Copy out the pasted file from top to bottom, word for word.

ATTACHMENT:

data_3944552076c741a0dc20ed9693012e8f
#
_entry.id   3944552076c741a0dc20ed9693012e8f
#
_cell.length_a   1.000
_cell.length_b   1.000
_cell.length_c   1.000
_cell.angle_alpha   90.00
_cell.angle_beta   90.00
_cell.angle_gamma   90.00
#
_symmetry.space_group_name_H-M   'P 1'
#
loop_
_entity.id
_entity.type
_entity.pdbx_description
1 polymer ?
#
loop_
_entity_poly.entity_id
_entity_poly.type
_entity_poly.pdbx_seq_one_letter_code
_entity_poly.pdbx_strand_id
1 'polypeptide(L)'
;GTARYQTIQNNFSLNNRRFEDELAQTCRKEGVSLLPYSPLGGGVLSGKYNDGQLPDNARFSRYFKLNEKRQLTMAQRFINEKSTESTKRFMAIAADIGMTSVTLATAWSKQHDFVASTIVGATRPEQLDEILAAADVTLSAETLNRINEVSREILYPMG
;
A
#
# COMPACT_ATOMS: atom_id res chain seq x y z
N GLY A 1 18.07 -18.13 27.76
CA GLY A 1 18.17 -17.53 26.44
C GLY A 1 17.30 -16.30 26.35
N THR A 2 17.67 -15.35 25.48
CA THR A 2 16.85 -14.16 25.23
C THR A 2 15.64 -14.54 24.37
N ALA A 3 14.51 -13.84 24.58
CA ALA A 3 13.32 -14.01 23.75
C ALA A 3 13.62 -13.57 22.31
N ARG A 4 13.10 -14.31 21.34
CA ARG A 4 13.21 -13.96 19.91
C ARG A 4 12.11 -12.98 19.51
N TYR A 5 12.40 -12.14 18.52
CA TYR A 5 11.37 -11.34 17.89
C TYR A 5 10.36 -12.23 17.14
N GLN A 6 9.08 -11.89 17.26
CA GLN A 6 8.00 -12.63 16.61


data_3944552076c741a0dc20ed9693012e8f
#
_entry.id   3944552076c741a0dc20ed9693012e8f
#
_cell.length_a   1.000
_cell.length_b   1.000
_cell.length_c   1.000
_cell.angle_alpha   90.00
_cell.angle_beta   90.00
_cell.angle_gamma   90.00
#
_symmetry.space_group_name_H-M   'P 1'
#
loop_
_entity.id
_entity.type
_entity.pdbx_description
1 polymer ?
#
loop_
_entity_poly.entity_id
_entity_poly.type
_entity_poly.pdbx_seq_one_letter_code
_entity_poly.pdbx_strand_id
1 'polypeptide(L)'
;GTARYQTIQNNFSLNNRRFEDELAQTCRKEGVSLLPYSPLGGGVLSGKYNDGQLPDNARFSRYFKLNEKRQLTMAQRFINEKSTESTKRFMAIAADIGMTSVTLATAWSKQHDFVASTIVGATRPEQLDEILAAADVTLSAETLNRINEVSREILYPMG
;
A
#
# COMPACT_ATOMS: atom_id res chain seq x y z
N GLY A 1 18.07 -18.13 27.76
CA GLY A 1 18.17 -17.53 26.44
C GLY A 1 17.30 -16.30 26.35
N THR A 2 17.67 -15.35 25.48
CA THR A 2 16.85 -14.16 25.23
C THR A 2 15.64 -14.54 24.37
N ALA A 3 14.51 -13.84 24.58
CA ALA A 3 13.32 -14.01 23.75
C ALA A 3 13.62 -13.57 22.31
N ARG A 4 13.10 -14.31 21.34
CA ARG A 4 13.21 -13.96 19.91
C ARG A 4 12.11 -12.98 19.51
N TYR A 5 12.40 -12.14 18.52
CA TYR A 5 11.37 -11.34 17.89
C TYR A 5 10.36 -12.23 17.14
N GLN A 6 9.08 -11.89 17.26
CA GLN A 6 8.00 -12.63 16.61